All fats are dense in calories, but not all need to be shunned by those following a healthy eating plan. In fact, some fats — such as olive oil — are considered to be heart healthy. Why is this?
The main type of fat found in all kinds of olive oil is called monounsaturated fatty acids (MUFAs), which are considered a healthy dietary fat. You may gain certain health benefits if your diet replaces saturated and trans fats with fats that are mostly unsaturated, such as MUFAs. Saturated fats are found in meat, high-fat dairy products, and tropical oils, such as palm-kernel oil. Fats that are "partially hydrogenated," including some types of margarine and shortening, contain trans fats. Trans fats are also found in processed foods like salad dressings, cookies, snacks and fried foods.
By replacing the type of fat that you usually cook with — or spread on or pour over food — with olive oil, you’re making a good decision.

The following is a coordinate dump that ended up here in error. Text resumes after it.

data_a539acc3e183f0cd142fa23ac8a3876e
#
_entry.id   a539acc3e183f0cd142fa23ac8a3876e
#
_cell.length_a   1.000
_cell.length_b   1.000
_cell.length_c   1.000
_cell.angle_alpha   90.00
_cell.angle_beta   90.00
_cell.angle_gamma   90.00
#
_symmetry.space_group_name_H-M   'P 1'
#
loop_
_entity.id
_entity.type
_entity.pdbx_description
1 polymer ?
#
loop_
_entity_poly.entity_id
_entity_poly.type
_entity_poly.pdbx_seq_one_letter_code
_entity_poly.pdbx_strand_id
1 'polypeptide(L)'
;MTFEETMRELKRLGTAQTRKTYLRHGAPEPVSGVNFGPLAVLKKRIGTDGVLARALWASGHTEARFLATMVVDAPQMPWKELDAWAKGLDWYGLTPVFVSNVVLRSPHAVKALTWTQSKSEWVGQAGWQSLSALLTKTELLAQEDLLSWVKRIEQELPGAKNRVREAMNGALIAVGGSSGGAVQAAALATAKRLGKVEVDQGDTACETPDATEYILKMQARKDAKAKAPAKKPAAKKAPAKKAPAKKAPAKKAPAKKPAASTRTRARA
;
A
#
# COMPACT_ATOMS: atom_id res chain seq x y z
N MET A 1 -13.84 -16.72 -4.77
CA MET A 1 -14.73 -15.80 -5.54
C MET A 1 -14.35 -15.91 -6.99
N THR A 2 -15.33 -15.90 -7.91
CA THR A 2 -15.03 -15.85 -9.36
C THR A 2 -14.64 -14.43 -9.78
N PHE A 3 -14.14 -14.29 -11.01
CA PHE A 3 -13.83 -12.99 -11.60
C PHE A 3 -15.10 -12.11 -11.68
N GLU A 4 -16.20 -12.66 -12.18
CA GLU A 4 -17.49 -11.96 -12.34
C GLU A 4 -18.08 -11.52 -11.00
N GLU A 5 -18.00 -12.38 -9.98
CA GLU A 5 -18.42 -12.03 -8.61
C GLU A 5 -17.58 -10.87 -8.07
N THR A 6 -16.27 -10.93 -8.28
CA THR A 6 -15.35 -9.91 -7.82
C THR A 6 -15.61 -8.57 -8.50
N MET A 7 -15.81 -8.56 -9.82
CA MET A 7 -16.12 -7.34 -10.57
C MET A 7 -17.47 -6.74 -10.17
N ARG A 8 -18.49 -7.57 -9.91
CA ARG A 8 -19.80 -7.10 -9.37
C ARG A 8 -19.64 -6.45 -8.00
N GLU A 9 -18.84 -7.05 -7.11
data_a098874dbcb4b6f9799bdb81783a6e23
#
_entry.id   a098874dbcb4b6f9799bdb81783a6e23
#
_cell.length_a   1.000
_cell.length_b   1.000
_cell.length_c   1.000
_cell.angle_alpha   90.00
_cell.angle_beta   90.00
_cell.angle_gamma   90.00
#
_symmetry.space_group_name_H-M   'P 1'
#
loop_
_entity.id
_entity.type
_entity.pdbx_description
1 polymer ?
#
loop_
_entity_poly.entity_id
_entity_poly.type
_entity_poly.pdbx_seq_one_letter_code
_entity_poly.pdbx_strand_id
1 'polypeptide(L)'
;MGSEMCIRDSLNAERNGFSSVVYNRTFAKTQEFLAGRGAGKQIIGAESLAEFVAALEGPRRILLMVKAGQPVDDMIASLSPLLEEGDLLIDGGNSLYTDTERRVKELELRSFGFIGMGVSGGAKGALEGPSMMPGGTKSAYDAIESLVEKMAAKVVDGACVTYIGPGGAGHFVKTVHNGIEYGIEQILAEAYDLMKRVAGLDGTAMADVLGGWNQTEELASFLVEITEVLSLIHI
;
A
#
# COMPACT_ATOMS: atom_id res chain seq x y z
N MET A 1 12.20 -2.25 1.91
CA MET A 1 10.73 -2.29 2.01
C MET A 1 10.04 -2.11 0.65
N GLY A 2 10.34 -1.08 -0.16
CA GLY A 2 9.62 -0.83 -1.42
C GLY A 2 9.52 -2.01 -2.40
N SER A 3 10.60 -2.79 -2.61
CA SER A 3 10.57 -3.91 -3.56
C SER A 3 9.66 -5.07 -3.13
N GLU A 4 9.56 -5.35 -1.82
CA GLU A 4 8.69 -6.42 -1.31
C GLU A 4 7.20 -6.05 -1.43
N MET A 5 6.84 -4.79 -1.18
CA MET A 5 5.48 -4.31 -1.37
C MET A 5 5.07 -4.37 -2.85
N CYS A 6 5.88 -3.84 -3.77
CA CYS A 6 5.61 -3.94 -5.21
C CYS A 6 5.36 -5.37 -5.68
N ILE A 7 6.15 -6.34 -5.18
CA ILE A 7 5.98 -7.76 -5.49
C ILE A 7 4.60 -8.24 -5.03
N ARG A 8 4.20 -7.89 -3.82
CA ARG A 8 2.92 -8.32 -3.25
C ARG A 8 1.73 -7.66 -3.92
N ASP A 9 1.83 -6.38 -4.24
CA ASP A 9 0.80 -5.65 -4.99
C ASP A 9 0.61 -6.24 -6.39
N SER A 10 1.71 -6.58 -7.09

"Monounsaturated fat such as olive oil helps lower your risk of heart disease by improving related risk factors," says Donald Hensrud, MD, an associate professor of preventive medicine and nutrition at Mayo Clinic and medical editor-in-chief of The Mayo Clinic Diet. "For instance, MUFAs have been found to lower your low-density-lipoprotein cholesterol levels when substituted for saturated or trans fats in your diet. And some research shows that MUFAs may also benefit insulin levels and blood-sugar control, which can be especially helpful if you have type 2 diabetes."
Just remember that even healthy fats, such as those in olive oil, are high in calories, so use them only in moderation. Choose MUFA-rich foods such as olive oil in place of other fatty foods — particularly butter and stick margarine — not in addition to them. Use olive oil conservatively to enhance the flavor of foods, such as roasted vegetables and stir-fries, or in marinades or dressings for salads. And remember that you can't make unhealthy foods healthier simply by adding olive oil to them.